Power Platform Solution Architecture

In my last point on the topic of architecture, I kicked off this series around solution architecture with a bit of a high level around different types of architecture when it comes to working in the digital space, but also with low-code platforms. Now… READ MORE [https://lewisdoes.dev/blog/power
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In my last point on the topic of architecture, I kicked off this series around solution architecture with a bit of a high level around different types of architecture when it comes to working in the digital space, but also with low-code platforms. Now we’ll dive deeper into solution architecture specifically, with a focus on solution architecture when building on the Power Platform.

What is solution architecture?

So, in the context of working with low-code, but also somewhat generally speaking, solution architecture is the process of designing and implementing solutions built with the low-code tools that a platform such as Microsoft’s Power Platform offers. ‘Solution architects’ have the role of owning this process end to end from the initial requirements gathering, question asking and designing of a solution, all the way through to making it production ready it and moving it into support.

There’s many things involved in solution architecture such as understanding the customer being worked with as well as their needs, the platform in question i.e. Power Platform along with its limitations, best practices for building high quality, secure and scalable solutions that deliver reliable and strong user experiences, whilst being a pretty awesome question asker 😉… that’s just to name a few things though! Solution architecture is no simple, or small task, and there is a whole host of different parts to it to take care of!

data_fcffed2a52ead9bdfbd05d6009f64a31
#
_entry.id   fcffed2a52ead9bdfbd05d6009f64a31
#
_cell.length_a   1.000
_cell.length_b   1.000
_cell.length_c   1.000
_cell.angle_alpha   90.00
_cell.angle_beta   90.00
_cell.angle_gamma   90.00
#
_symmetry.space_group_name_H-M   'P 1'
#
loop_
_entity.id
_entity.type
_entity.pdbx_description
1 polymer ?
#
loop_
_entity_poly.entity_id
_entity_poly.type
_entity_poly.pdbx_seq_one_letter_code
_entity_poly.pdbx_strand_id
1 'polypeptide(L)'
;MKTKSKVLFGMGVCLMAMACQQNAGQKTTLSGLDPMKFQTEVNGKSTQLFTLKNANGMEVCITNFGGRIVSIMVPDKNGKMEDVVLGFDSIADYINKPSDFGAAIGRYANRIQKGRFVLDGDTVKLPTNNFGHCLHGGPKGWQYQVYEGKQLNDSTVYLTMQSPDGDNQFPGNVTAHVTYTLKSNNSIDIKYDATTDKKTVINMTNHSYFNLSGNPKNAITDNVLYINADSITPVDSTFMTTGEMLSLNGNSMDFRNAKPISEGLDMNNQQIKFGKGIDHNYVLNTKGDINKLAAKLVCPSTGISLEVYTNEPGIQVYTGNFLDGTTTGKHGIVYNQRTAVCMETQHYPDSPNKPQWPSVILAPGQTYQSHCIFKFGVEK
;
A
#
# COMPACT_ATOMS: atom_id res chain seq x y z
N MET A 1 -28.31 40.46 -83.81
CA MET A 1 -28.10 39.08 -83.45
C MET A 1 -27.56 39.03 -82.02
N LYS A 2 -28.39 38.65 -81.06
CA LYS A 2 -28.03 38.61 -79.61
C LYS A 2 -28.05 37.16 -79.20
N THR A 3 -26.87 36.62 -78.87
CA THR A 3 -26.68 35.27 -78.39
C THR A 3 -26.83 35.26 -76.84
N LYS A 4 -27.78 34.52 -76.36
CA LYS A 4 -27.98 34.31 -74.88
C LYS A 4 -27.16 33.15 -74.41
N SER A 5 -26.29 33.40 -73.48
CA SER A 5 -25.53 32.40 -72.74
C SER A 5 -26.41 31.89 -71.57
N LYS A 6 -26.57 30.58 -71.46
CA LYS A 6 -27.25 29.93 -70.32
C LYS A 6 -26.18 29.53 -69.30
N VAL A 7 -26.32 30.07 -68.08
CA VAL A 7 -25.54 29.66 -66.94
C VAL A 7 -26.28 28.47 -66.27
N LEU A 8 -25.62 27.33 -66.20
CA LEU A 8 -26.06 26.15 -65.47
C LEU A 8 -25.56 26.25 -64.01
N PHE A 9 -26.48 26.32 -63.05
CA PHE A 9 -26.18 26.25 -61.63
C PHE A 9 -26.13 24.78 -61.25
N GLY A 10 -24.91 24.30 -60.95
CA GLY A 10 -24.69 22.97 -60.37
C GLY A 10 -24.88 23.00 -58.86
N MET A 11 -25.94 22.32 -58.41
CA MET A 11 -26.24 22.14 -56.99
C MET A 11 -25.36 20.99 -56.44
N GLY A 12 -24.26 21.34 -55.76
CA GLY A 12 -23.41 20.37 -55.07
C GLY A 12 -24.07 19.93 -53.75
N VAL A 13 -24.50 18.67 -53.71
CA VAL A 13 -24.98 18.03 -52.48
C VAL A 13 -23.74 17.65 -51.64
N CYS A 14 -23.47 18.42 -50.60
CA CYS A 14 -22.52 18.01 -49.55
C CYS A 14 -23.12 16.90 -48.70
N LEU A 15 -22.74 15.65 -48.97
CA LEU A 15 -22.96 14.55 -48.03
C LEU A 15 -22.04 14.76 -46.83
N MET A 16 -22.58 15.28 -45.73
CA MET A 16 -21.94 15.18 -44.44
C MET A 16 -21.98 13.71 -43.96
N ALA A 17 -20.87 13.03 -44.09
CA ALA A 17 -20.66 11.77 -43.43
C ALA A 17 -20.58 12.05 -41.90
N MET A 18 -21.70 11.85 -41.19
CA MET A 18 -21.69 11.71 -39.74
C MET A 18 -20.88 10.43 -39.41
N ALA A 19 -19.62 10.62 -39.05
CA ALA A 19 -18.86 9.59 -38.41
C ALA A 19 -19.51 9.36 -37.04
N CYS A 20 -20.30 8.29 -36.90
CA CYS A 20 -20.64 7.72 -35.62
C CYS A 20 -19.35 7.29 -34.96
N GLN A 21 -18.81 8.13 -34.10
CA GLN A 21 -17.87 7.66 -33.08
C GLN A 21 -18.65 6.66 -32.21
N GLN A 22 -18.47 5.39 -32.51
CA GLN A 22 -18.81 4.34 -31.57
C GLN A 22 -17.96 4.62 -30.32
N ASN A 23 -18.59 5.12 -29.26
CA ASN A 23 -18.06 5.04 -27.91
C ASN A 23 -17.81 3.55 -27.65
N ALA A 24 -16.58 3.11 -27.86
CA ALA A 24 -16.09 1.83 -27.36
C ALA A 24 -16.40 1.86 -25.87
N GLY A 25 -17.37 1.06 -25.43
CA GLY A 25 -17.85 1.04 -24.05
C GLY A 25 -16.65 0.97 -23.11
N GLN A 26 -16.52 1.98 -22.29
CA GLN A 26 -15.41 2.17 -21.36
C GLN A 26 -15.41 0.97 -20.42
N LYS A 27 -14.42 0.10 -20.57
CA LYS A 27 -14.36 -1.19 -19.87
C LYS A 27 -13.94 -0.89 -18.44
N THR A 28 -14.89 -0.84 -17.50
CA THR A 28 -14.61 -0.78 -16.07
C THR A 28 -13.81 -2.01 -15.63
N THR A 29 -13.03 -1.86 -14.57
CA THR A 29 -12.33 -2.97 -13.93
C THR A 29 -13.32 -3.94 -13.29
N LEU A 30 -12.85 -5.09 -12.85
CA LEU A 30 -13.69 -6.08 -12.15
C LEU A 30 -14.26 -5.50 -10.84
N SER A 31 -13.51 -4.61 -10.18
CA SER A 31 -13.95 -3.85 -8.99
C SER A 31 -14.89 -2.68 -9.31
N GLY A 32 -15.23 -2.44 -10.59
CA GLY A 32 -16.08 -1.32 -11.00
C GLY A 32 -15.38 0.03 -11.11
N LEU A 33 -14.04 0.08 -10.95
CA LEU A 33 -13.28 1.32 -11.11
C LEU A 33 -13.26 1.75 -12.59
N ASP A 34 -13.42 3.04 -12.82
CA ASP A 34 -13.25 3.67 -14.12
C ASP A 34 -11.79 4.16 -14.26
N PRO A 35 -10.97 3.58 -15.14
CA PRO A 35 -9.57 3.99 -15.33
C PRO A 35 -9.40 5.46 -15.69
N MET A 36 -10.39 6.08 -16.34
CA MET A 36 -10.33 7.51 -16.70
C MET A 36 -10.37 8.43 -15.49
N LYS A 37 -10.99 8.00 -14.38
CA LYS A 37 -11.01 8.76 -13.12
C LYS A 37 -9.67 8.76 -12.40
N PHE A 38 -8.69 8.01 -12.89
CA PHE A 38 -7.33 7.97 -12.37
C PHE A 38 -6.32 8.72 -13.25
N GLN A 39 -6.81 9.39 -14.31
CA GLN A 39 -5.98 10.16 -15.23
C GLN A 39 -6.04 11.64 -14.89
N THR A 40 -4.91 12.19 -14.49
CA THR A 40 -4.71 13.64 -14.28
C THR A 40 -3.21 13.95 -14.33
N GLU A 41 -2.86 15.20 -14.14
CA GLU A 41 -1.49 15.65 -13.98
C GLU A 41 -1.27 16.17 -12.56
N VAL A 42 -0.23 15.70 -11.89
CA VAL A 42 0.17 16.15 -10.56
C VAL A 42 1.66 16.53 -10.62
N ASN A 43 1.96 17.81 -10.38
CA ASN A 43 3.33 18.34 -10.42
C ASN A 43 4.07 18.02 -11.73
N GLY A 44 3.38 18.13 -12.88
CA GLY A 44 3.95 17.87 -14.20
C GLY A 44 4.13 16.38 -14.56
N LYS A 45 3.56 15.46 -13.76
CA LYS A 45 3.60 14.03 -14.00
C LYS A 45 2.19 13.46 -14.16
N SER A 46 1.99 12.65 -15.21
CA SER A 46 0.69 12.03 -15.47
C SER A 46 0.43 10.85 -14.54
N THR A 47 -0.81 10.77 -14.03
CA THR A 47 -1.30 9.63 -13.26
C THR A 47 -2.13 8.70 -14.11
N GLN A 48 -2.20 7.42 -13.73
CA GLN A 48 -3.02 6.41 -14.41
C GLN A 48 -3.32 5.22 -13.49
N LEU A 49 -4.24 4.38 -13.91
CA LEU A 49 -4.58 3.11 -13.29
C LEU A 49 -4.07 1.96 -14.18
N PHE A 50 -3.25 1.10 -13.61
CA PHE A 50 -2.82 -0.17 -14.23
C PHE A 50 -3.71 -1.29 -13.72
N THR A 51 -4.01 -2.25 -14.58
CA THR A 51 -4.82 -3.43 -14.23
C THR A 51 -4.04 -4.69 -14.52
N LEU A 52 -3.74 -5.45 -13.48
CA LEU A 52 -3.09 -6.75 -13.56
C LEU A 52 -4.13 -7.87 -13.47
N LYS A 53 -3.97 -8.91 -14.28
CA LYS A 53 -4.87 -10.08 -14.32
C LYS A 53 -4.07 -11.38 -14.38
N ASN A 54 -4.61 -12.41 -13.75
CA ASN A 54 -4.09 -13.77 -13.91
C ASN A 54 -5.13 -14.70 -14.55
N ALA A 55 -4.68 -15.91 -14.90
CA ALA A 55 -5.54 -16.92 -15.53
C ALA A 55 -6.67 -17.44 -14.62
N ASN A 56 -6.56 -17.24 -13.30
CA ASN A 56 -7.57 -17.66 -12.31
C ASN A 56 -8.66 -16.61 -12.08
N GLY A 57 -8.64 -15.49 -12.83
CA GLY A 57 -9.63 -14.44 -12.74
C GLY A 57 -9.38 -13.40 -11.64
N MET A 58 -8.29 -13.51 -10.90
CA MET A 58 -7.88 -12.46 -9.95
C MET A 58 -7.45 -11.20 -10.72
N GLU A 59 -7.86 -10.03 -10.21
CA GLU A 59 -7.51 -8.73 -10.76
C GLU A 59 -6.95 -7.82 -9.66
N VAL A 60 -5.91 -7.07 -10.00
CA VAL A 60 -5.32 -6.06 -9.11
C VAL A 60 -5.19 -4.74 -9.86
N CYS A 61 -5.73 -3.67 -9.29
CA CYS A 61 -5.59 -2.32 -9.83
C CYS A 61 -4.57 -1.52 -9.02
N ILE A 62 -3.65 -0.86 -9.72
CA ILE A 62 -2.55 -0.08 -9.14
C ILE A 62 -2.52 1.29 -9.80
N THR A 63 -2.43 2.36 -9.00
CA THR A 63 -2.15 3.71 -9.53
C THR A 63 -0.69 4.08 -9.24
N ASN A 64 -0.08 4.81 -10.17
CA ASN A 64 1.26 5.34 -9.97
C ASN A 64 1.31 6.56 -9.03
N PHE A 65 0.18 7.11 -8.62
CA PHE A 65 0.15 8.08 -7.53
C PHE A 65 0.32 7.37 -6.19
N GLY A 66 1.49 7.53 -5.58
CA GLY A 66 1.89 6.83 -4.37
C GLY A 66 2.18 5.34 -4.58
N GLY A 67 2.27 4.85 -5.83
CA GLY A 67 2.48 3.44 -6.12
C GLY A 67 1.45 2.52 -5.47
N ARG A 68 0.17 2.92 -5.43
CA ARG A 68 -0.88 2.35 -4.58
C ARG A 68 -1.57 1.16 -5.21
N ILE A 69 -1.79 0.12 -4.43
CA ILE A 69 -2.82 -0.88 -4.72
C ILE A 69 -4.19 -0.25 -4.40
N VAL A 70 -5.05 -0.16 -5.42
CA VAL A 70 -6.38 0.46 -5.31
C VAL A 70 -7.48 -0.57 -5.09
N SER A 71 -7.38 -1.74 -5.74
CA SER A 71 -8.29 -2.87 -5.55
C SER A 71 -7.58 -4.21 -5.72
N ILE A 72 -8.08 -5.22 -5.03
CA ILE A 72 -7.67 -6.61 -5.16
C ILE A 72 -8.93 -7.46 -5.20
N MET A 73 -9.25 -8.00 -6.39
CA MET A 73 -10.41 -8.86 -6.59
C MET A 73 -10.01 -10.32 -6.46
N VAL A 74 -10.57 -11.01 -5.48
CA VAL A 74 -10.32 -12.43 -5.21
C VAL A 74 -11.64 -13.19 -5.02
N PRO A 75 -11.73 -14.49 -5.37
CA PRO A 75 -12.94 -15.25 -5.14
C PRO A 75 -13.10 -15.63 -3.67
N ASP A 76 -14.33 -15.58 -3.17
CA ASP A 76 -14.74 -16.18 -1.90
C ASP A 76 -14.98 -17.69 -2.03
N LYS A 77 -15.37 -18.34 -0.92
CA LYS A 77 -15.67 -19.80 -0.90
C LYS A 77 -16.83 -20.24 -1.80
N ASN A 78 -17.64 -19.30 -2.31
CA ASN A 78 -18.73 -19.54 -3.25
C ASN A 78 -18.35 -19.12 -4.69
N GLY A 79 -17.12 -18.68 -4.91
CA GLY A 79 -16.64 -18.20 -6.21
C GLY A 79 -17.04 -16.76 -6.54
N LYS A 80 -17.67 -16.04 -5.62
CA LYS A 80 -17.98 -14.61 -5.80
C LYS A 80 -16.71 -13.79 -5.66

What does the process look like?

So as we’ve mentioned, solution architects take an ownership role of the end to end process involved in delivering a solution built on the low-code platform including the movement of it into BAU / operational use and support.

As per Microsoft’s thoughts, some of the stages involved include…

  • Pre-Sales
  • Initiation
  • Analysis/Design
  • Implementation
  • Delivery
  • Operation / BAU

I’d agree this is a good high-level outline of the stages involved in the first discussions needed to be had around the implementation of a solution, all the way through to the movement of it into business as usual / operational use and support.

One element I’d probably add somewhere near the beginning, and which possibly even fits into the pre-sales stage is the ‘why?’ and the success planning element. This is the element that focuses on conversations with the people in the business roles attempting to get value out of the solution and covers the sort of questions like…

  • “What is the present inefficiency
  • “Why is a solution needed?”
  • “What is trying to be achieved?”
  • “What would a successful outcome be?”

A lot of the outcomes from these kinds of questions will give the solution architect great business context which will make requirements capturing a lot easier!

Whats coming up?

So, hopefully this gave you a very high-level introduction to some of the elements of solution architecture and a glimpse at what is involved. In the next posts in this series, we’ll look at some of the elements in greater detail to understand the real role of a solution architect! Stay tuned friends! 💖

Written by
Lewis Baybutt
Microsoft Business Applications MVP • Power Platform Consultant • Blogger • Community Contributor • #CommunityRocks • #SharingIsCaring
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